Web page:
Being a cleantech entrepreneur could have been easier for James McKenzie if he’d have compromised on his principles, but that was never an option for him.
Fresh from picking up Entrepreneur of the Year at the New Energy & Cleantech Awards, McKenzie says that if an entrepreneur in the new energy space is prepared to lie about what their products do then the gain, albeit short-term, can be great.
However, for his business PhotonStar LED, it has always been about proving the company’s products work, and work over time.
McKenzie beat off competition from the likes of Breathing Buildings’ Shaun Fitzgerald, David Martell from Chargemaster and Freewatt’s Julian Patrick to pick up his prize at what was the sixth outing of the yearly event.
Operating in the LED market as McKenzie does, it is often a hard sell promoting products which are often two and a half times the cost of what they are replacing.
The champion entrepreneur first came up with the idea for his business while stuck in traffic in Taipei. Spit-balling with his colleague Majd Zoorob, the two quickly took to passing time by thinking about how the LED technology they were both involved with through chip making could be used for the next big surge, lighting.
Rewinding a little, McKenzie’s background has seen him study physics and computing before going to Brunel University where he worked on optics for his Ph.D. He joined Bookham Technology when the company was in its very early stages and was involved, as a member of the management team, in its growth phase leading up to an IPO in 2000.
He then went on to join Teem Photonics as VP of business development and marketing, exiting the company following a fundraising round in 2003. A stint at Mesophotonics as CEO, where he successfully raised £5.5 million in 2003, followed before he decided to set up his own company.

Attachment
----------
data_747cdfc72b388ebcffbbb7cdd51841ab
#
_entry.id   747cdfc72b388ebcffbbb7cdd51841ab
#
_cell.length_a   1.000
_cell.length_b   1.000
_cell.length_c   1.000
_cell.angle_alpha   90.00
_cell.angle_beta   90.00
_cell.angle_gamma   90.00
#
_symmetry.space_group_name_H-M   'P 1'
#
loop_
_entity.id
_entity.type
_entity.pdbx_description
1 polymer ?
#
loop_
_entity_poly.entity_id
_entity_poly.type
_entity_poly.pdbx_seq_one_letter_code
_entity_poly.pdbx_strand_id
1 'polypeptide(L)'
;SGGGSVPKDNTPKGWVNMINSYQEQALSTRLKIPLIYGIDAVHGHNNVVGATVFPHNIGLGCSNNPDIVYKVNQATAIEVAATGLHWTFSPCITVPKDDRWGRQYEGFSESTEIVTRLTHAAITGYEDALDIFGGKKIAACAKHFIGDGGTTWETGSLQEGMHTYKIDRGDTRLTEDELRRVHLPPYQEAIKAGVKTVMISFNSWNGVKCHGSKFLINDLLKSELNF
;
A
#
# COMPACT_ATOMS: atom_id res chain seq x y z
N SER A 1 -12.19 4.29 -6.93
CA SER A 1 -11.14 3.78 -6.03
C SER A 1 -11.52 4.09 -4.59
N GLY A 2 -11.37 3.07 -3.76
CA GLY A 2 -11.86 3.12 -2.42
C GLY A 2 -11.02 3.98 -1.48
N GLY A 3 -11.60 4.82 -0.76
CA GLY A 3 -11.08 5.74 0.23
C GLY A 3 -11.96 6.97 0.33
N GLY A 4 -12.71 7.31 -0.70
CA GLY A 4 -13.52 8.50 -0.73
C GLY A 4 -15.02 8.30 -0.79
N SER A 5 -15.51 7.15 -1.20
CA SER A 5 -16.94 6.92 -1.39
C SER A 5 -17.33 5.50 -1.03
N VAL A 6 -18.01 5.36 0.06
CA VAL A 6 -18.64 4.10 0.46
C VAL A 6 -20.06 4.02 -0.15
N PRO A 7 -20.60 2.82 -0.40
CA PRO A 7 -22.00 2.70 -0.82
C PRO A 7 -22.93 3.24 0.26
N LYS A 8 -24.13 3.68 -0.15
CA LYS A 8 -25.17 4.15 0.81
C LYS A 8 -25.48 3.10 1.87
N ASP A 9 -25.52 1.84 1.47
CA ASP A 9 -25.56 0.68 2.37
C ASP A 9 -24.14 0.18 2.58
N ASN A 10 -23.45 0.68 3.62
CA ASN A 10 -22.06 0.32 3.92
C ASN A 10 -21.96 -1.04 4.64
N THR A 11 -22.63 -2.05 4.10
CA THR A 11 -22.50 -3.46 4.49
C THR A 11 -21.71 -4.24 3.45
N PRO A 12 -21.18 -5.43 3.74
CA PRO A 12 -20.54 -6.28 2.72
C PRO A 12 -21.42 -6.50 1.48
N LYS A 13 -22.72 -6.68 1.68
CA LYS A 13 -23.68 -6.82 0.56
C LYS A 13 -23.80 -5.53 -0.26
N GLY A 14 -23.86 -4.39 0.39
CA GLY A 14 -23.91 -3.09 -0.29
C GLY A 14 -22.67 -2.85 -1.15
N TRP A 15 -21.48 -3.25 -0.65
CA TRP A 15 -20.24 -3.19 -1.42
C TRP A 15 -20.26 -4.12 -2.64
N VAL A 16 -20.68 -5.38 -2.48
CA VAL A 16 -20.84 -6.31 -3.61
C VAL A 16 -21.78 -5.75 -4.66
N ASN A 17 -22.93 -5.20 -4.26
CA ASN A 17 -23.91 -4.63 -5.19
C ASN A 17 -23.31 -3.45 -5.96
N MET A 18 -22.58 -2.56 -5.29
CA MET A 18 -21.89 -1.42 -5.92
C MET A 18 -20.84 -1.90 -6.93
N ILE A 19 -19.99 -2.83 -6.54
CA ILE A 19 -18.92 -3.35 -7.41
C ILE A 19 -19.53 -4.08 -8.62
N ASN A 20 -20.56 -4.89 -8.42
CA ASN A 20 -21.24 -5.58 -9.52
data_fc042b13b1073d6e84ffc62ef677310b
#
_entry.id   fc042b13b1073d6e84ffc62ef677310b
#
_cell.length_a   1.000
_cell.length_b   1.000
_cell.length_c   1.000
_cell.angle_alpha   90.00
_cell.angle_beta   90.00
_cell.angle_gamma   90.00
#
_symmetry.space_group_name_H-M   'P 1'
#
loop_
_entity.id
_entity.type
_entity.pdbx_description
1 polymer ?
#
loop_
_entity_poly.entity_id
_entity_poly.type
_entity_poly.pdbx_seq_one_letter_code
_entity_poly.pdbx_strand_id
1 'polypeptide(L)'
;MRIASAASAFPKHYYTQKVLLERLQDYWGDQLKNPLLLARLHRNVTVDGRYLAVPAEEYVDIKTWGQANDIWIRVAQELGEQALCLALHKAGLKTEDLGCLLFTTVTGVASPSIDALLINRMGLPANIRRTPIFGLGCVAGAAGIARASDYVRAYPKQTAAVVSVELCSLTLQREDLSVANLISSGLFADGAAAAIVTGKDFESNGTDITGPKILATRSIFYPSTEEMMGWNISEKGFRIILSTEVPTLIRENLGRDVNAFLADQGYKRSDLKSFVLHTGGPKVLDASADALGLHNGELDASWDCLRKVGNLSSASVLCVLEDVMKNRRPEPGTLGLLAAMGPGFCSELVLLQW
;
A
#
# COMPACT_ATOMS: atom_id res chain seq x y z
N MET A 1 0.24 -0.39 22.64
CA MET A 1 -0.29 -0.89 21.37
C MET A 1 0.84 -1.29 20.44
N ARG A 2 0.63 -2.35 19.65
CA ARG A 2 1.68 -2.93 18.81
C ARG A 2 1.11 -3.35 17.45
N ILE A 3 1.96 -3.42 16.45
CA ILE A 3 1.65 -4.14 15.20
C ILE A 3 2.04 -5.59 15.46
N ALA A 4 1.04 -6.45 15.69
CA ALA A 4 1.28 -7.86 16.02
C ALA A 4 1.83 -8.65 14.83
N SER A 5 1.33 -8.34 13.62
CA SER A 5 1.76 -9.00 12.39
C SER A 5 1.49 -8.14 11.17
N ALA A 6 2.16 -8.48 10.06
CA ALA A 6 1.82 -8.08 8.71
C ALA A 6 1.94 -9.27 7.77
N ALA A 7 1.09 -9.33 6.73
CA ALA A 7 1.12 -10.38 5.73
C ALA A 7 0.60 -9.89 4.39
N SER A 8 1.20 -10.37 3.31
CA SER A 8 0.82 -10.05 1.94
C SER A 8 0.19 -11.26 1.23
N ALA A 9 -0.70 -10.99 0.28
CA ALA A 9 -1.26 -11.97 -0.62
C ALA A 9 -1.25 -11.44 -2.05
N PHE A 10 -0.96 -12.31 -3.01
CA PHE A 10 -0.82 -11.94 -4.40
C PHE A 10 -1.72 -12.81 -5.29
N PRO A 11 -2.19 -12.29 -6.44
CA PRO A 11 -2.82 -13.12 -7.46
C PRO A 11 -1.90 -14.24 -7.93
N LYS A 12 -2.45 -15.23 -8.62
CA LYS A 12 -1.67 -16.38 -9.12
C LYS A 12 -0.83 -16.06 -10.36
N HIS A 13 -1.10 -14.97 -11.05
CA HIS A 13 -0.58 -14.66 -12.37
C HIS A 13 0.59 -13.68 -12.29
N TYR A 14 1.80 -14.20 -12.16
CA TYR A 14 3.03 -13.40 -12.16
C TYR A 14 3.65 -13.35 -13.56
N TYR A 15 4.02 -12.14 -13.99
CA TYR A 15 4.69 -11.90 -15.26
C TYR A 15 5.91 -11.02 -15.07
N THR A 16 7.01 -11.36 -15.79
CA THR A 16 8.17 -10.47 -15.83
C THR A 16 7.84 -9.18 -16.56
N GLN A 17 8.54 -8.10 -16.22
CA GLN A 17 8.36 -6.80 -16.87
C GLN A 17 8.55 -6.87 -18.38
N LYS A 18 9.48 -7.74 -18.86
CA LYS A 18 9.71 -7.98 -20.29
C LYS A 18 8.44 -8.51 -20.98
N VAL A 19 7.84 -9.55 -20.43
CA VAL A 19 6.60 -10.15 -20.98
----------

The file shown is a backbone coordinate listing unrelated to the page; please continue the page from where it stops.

McKenzie founded the business in March 2007, four months before the collapse of Lehman Brothers and the beginning of recessionary times.
With venture capitalists saying that it was the worst time the two could have picked to start, McKenzie’s entrepreneurial brain was put to the test and he decided that the business needed to come up with a quick revenue stream.
‘On 16 March 2007 everyone was very excited about LEDs and then suddenly, overnight in mid-August, it collapsed,’ McKenzie explains.
‘So we thought, ok, we better come up with some products to make some money, to be able to afford all these patents we’ve now filed.’
Having grown steadily over the following years, PhotonStar took the decision to join the Alternative Investment Market in December 2010 through a reverse takeover by Enfis Group.
‘We slightly avoided the VCs as they were in a flat spin after the meltdown, and very few were doing any deals,’ he adds.
‘So we went down the business angel route and then got to a stage in mid-2010 when we were turning down potentially 25 per cent of our monthly turnover as we couldn’t fund our stock.
‘Having been to the banks they weren’t interested as they said we didn’t have enough history, and we tried them all.’
McKenzie says that the shareholders of Enfis were very keen on the sector but, with Enfis itself having had a fairly troubled existence, were looking for a new team and business plan.
Since then the designer and manufacturer of smart LED lighting products has gone on to make a success of its technology which integrates LEDs, sensors and controls to provide intelligent lighting for commercial and architectural applications.
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Its products provide greater CO2 reduction, lower cost of ownership and improved functionality. The business is split into three divisions: PhotonStar LED, which works with lighting designers, architects, house builders and others to develop LED lighting options; and PhotonStar Technology, which develops LED lighting technology for general lighting and specialty applications such as films and television production lighting, UV curing and medical applications. Also contained is Camtronics Vale, which provides subcontract electronic manufacturing services in the UK.
The business has recently gone back to AIM to secure a further £1.57 million through a placing with institutional investors. The capital will be used to finance the next stage of its growth and specifically to fund a new wireless circadian lighting product range using its ChromaWhite technology.
McKenzie has built a company which is now an established manufacturer with a good reputation, and it is now in a position where it is supplying technology to other manufacturers.
‘The market is moving quickly, the prices are dropping about 15-20 per cent a year and efficiencies are going up,’ McKenzie comments.
‘Competition is growing, but we’ve got five years of history to say our fittings will last.’
That statement seems to sum up McKenzie, who is making a success of his business by constantly innovating and being ahead of the development curve. There is set to be increased competition in the market of cheaper and more environmentally friendly, but McKenzie appears to be miles ahead of the others.